Otitis media is an umbrella term that refers to inflammation of the middle ear. This condition is more common among children 0-8, with the highest occurrence during the first 5 years of life. This is not to say that older children, adolescents or adults are immune, however, the incidence in these last three age groups is minimal. One reason is that the Eustachian tube is almost horizontal in the newborn and infant and young child, but is much more vertical in the teenager and adult population. The Eustachian tubes (there are two of them) when functioning properly, help equalize the air pressure in the middle ear so that it is the same as atmospheric pressure in the outer ear canal. When the Eustachian tubes malfunction the result is an absorption of the oxygen in the middle ear by mucosal cells that line the cavity. In return for the oxygen the cells exude fluid. The longer the Eustachian tube malfunctions, the greater the accumulation of fluid in the middle ear.If the fluid is clear or honey colored, it is called serous otitis media. If the fluid is creamy or mild colored it is likely due to a build up of pus (by product of bacterial growth. This latter condition, if not treated can result in a great deal of pain for the patient and in the worst case scenario cause a perforation of the tympanic membrane. Treatment is usually antibiotcs. IF the tympanic membrane is bulging, an ENT can remedy the situation and immediately relieve the pain by a simple outpatient procedure known as a myringotomy.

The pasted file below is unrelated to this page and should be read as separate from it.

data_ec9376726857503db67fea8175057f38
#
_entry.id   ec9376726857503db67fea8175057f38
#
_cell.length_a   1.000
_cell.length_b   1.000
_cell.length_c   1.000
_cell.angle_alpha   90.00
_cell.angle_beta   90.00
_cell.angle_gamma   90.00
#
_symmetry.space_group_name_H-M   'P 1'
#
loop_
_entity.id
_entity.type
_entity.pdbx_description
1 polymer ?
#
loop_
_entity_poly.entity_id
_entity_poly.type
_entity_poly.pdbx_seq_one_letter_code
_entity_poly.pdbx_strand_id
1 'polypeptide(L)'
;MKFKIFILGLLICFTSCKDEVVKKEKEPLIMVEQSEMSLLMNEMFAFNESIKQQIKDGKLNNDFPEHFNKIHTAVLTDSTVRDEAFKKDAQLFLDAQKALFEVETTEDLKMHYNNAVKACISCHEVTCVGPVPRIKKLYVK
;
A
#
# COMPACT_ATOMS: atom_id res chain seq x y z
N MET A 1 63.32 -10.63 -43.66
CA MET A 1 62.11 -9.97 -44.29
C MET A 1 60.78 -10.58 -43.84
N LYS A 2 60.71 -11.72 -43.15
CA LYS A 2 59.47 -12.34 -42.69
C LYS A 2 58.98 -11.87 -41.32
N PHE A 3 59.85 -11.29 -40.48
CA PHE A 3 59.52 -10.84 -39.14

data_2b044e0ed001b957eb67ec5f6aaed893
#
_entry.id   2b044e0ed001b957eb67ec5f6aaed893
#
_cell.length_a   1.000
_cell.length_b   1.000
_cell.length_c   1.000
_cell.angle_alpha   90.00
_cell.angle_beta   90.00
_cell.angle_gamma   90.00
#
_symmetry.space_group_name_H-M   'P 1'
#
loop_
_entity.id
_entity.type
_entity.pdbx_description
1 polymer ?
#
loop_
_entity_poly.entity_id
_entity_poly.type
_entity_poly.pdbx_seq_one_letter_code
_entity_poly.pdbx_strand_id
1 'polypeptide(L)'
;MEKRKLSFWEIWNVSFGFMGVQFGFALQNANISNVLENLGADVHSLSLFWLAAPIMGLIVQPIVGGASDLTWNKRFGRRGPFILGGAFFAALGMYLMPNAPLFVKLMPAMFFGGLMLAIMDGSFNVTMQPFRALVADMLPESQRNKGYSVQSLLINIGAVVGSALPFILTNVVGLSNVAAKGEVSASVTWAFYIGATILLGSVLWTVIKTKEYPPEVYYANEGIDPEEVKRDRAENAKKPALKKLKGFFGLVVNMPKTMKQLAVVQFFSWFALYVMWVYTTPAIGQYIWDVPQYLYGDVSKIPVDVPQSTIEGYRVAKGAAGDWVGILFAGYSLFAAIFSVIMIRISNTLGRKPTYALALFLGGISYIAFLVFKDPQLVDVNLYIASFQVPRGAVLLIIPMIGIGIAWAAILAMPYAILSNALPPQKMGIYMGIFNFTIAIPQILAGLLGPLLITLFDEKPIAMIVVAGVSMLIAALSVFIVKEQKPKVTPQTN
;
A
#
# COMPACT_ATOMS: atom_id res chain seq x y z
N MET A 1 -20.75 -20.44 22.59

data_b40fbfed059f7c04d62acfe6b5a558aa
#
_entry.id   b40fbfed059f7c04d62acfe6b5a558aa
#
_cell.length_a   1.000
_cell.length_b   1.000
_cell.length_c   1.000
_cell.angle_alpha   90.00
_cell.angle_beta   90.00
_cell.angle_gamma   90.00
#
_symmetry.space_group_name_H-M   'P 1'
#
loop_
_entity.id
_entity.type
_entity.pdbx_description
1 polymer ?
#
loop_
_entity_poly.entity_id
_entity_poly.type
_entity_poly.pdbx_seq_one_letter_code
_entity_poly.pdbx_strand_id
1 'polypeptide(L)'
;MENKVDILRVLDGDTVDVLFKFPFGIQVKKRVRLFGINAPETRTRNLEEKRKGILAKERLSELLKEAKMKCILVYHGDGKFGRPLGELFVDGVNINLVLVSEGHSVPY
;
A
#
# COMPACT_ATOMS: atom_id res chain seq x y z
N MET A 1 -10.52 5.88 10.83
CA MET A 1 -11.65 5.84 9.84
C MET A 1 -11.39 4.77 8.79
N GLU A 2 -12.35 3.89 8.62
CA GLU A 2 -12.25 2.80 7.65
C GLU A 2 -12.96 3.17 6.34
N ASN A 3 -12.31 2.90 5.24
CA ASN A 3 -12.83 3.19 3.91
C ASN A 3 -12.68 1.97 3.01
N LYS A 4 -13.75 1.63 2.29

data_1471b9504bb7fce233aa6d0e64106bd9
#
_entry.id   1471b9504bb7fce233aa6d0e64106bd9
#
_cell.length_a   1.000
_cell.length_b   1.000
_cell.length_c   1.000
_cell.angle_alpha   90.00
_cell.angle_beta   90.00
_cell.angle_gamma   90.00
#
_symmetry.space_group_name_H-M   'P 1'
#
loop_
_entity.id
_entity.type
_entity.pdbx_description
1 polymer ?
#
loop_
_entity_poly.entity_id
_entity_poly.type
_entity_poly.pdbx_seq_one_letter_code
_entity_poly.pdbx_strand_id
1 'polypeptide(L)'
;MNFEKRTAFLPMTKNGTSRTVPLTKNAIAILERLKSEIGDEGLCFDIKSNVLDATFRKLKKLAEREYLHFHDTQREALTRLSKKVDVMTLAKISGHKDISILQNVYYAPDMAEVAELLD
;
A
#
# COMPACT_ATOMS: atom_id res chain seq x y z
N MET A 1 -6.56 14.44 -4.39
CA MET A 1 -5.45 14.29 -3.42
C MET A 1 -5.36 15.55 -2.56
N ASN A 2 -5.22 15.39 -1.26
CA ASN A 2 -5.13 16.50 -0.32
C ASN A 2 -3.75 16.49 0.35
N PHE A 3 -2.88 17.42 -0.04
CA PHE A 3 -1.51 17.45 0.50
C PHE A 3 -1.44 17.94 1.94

Fortunately today ENTs and audiologists can recognize otitis media through visual inspection of the outer ear and tympanic membrane using a procedure called otoscopy. This is a simple examination using a small lighted (usually hand-held) scope with a magnifying lens through which the clinician inspects the ear drum and other landmarks. Another test that can assist in the diagnosis is called tympanometry, which be discussed later.